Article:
“Yorkshire is an incredibly diverse area and the club’s iconic status means it has a huge opportunity to be at the forefront of the sport’s work to become more inclusive. We have been working with the club for some time to support its work in breaking down barriers and becoming more welcoming to people from all backgrounds, and we will continue to do so as we deliver on the actions set out in response to the ICEC.

“In addition, the ECB continues to exercise its ongoing role of ensuring effective oversight of governance across the wider game. There are also significant powers which can be used to hold Yorkshire County Cricket Club to account if it does not continue with the progress and reform we have seen over the last few years.”

The news drew a strong response from the chair of the Digital, Culture, Media and Sport (DCMS) Committee, Dame Caroline Dinenage MP, who warned that Graves’ return to the club “undermines” the efforts that Yorkshire has made to restore its reputation since the scandal broke.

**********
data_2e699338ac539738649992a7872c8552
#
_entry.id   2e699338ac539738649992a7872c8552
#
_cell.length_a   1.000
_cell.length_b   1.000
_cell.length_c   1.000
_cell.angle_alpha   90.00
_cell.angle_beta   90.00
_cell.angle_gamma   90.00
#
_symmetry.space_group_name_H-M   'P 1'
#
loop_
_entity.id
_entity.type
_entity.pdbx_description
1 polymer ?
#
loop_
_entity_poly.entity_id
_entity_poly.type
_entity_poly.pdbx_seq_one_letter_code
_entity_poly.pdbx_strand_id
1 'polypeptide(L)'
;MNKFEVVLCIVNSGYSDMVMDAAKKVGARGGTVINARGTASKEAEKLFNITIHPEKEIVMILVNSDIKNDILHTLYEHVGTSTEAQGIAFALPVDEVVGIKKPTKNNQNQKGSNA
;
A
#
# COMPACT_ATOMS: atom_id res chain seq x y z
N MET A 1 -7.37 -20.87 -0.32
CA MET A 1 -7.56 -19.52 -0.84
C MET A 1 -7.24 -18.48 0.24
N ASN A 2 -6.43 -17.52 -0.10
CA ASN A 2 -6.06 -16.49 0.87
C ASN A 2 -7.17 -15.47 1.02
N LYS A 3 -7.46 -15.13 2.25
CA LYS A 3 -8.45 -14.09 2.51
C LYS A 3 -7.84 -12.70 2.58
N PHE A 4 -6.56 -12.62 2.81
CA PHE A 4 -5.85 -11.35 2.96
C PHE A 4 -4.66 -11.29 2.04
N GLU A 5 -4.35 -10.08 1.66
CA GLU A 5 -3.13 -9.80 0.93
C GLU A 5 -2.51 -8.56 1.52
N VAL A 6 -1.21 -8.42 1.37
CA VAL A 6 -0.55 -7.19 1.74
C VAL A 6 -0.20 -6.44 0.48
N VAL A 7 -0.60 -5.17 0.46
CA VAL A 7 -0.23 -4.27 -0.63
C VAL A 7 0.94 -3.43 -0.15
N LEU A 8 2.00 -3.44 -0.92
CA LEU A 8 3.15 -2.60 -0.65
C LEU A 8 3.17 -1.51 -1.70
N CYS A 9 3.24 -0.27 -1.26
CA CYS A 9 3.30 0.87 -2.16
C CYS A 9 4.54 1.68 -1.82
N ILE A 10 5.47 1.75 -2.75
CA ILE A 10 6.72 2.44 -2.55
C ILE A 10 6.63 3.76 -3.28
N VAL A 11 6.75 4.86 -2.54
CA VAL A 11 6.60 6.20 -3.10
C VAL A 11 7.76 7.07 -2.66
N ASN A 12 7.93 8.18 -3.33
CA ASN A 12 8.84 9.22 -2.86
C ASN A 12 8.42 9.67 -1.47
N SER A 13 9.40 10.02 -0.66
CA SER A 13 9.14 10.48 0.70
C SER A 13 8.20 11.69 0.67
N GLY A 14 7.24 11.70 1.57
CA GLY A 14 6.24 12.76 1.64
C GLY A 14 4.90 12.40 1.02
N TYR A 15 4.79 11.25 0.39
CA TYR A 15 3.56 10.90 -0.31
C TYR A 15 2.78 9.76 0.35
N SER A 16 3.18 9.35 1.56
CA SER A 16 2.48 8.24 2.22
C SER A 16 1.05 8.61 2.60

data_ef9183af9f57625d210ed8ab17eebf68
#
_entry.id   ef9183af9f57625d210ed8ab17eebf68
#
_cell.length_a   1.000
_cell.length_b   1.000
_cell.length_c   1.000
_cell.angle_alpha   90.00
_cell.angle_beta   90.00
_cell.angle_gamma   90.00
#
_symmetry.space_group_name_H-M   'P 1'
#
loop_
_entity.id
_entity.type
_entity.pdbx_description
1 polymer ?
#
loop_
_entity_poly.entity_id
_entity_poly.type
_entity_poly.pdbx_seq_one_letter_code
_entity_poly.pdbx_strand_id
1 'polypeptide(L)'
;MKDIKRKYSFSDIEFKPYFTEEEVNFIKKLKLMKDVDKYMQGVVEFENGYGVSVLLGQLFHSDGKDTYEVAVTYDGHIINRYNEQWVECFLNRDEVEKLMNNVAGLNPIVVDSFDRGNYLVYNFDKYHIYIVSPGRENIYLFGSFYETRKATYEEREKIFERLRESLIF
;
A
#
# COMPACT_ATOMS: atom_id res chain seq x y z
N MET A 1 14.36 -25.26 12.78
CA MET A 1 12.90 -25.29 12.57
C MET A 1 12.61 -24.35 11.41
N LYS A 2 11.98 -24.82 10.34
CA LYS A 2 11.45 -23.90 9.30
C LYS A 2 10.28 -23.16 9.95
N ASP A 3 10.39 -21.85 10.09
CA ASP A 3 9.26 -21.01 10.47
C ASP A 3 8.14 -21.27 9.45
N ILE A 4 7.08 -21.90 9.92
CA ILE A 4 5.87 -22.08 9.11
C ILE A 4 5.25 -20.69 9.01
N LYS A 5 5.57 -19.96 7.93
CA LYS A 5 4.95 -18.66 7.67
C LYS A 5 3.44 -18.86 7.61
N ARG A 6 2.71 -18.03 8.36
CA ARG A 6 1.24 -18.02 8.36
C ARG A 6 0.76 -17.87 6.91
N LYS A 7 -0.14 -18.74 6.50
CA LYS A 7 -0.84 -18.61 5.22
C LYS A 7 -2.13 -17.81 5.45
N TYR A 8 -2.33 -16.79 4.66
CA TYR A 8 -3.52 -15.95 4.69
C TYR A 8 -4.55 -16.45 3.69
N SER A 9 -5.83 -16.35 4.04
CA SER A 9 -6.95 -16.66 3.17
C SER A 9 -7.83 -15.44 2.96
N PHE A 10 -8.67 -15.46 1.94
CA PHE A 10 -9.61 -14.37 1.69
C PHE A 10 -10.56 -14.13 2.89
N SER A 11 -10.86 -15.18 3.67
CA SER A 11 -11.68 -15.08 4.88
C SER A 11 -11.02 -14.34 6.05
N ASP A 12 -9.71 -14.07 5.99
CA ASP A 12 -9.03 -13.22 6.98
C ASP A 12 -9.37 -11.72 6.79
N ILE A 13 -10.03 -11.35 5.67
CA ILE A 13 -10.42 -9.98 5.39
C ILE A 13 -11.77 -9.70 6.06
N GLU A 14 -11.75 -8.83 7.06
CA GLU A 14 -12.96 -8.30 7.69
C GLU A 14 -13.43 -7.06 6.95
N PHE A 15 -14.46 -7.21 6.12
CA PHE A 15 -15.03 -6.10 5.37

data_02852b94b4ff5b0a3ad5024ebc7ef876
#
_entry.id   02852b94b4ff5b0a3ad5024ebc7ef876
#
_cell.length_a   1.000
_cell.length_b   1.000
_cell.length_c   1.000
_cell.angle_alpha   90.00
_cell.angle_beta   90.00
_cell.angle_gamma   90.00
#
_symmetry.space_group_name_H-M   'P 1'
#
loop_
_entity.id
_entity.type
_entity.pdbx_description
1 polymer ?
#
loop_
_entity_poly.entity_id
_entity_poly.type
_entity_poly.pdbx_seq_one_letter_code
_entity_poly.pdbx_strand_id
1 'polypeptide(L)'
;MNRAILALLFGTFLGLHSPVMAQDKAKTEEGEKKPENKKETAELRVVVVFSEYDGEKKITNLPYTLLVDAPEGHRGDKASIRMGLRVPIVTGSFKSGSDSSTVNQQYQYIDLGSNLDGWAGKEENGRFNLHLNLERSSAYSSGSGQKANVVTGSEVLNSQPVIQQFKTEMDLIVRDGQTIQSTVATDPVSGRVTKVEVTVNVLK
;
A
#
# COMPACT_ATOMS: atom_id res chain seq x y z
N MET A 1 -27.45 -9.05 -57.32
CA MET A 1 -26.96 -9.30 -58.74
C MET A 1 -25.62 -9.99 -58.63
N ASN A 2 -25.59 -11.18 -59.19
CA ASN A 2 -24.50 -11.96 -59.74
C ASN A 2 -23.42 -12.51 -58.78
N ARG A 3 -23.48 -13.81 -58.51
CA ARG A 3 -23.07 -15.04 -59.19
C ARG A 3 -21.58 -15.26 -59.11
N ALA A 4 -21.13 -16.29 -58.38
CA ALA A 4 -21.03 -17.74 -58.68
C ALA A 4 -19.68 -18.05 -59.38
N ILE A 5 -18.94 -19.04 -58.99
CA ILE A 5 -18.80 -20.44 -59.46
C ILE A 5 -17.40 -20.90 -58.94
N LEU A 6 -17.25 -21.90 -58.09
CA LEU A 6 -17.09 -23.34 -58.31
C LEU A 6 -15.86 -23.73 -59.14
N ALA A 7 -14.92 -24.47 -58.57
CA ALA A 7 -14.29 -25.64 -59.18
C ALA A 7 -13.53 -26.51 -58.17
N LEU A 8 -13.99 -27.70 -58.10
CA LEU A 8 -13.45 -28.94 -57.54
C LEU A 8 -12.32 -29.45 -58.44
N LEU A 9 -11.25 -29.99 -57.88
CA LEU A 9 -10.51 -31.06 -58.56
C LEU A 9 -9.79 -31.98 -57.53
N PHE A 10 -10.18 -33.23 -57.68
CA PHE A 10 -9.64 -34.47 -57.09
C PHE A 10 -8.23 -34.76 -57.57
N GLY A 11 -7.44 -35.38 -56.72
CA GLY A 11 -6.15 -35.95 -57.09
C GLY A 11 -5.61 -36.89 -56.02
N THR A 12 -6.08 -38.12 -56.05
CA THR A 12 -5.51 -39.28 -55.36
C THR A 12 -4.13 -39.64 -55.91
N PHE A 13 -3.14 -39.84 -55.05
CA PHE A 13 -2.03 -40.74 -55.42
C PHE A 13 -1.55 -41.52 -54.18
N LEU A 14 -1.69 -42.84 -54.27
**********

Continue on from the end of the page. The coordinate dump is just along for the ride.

“The disgraceful treatment of Azeem Rafiq by Yorkshire CCC was the tip of the iceberg, with racism, classism, sexism and misogyny found to be entrenched across the sport,” Dinenage said in a statement.

“The publication of the Independent Commission for Equity in Cricket’s report last year offered a turning point for English cricket, which the ECB appears to be taking.

“The return of Colin Graves to Yorkshire and to English cricket risks undermining what progress has been made so far.
“The Culture, Media and Sport Committee will be watching closely as this deal progresses, so that the terrible past of Yorkshire CCC does not repeat itself.”

Graves has been invited to give evidence to the committee in February.